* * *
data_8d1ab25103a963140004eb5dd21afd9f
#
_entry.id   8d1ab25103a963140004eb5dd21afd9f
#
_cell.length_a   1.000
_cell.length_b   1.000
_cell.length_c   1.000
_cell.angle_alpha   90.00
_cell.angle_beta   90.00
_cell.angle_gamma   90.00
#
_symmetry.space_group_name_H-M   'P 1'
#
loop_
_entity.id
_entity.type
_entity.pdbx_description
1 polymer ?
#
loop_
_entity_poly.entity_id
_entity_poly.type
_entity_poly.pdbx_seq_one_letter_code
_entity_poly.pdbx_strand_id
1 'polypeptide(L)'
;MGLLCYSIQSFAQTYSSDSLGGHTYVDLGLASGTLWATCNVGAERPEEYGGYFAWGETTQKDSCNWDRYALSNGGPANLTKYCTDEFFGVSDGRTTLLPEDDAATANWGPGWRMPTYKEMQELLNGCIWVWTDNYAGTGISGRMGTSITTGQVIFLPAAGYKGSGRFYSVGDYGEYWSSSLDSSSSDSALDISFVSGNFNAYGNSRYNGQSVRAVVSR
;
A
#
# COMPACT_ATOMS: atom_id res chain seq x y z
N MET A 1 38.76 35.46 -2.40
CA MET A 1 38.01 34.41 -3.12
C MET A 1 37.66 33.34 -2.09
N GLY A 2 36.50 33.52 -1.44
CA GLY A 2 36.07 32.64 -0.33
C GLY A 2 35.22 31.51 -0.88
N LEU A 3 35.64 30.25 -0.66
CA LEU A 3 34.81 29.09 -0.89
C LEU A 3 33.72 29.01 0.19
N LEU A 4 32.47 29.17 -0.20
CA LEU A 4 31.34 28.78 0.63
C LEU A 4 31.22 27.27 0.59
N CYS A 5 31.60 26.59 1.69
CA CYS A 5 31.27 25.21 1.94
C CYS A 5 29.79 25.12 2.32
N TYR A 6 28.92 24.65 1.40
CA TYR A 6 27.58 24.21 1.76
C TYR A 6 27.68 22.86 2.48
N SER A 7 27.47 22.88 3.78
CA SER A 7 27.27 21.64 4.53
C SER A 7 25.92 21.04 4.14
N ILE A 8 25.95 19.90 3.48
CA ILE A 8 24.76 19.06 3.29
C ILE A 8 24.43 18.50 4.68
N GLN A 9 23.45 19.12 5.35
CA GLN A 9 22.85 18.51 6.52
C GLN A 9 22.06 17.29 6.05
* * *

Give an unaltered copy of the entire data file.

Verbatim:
data_8d1ab25103a963140004eb5dd21afd9f
#
_entry.id   8d1ab25103a963140004eb5dd21afd9f
#
_cell.length_a   1.000
_cell.length_b   1.000
_cell.length_c   1.000
_cell.angle_alpha   90.00
_cell.angle_beta   90.00
_cell.angle_gamma   90.00
#
_symmetry.space_group_name_H-M   'P 1'
#
loop_
_entity.id
_entity.type
_entity.pdbx_description
1 polymer ?
#
loop_
_entity_poly.entity_id
_entity_poly.type
_entity_poly.pdbx_seq_one_letter_code
_entity_poly.pdbx_strand_id
1 'polypeptide(L)'
;MGLLCYSIQSFAQTYSSDSLGGHTYVDLGLASGTLWATCNVGAERPEEYGGYFAWGETTQKDSCNWDRYALSNGGPANLTKYCTDEFFGVSDGRTTLLPEDDAATANWGPGWRMPTYKEMQELLNGCIWVWTDNYAGTGISGRMGTSITTGQVIFLPAAGYKGSGRFYSVGDYGEYWSSSLDSSSSDSALDISFVSGNFNAYGNSRYNGQSVRAVVSR
;
A
#
# COMPACT_ATOMS: atom_id res chain seq x y z
N MET A 1 38.76 35.46 -2.40
CA MET A 1 38.01 34.41 -3.12
C MET A 1 37.66 33.34 -2.09
N GLY A 2 36.50 33.52 -1.44
CA GLY A 2 36.07 32.64 -0.33
C GLY A 2 35.22 31.51 -0.88
N LEU A 3 35.64 30.25 -0.66
CA LEU A 3 34.81 29.09 -0.89
C LEU A 3 33.72 29.01 0.19
N LEU A 4 32.47 29.17 -0.20
CA LEU A 4 31.34 28.78 0.63
C LEU A 4 31.22 27.27 0.59
N CYS A 5 31.60 26.59 1.69
CA CYS A 5 31.27 25.21 1.94
C CYS A 5 29.79 25.12 2.32
N TYR A 6 28.92 24.65 1.40
CA TYR A 6 27.58 24.21 1.76
C TYR A 6 27.68 22.86 2.48
N SER A 7 27.47 22.88 3.78
CA SER A 7 27.27 21.64 4.53
C SER A 7 25.92 21.04 4.14
N ILE A 8 25.95 19.90 3.48
CA ILE A 8 24.76 19.06 3.29
C ILE A 8 24.43 18.50 4.68
N GLN A 9 23.45 19.12 5.35
CA GLN A 9 22.85 18.51 6.52
C GLN A 9 22.06 17.29 6.05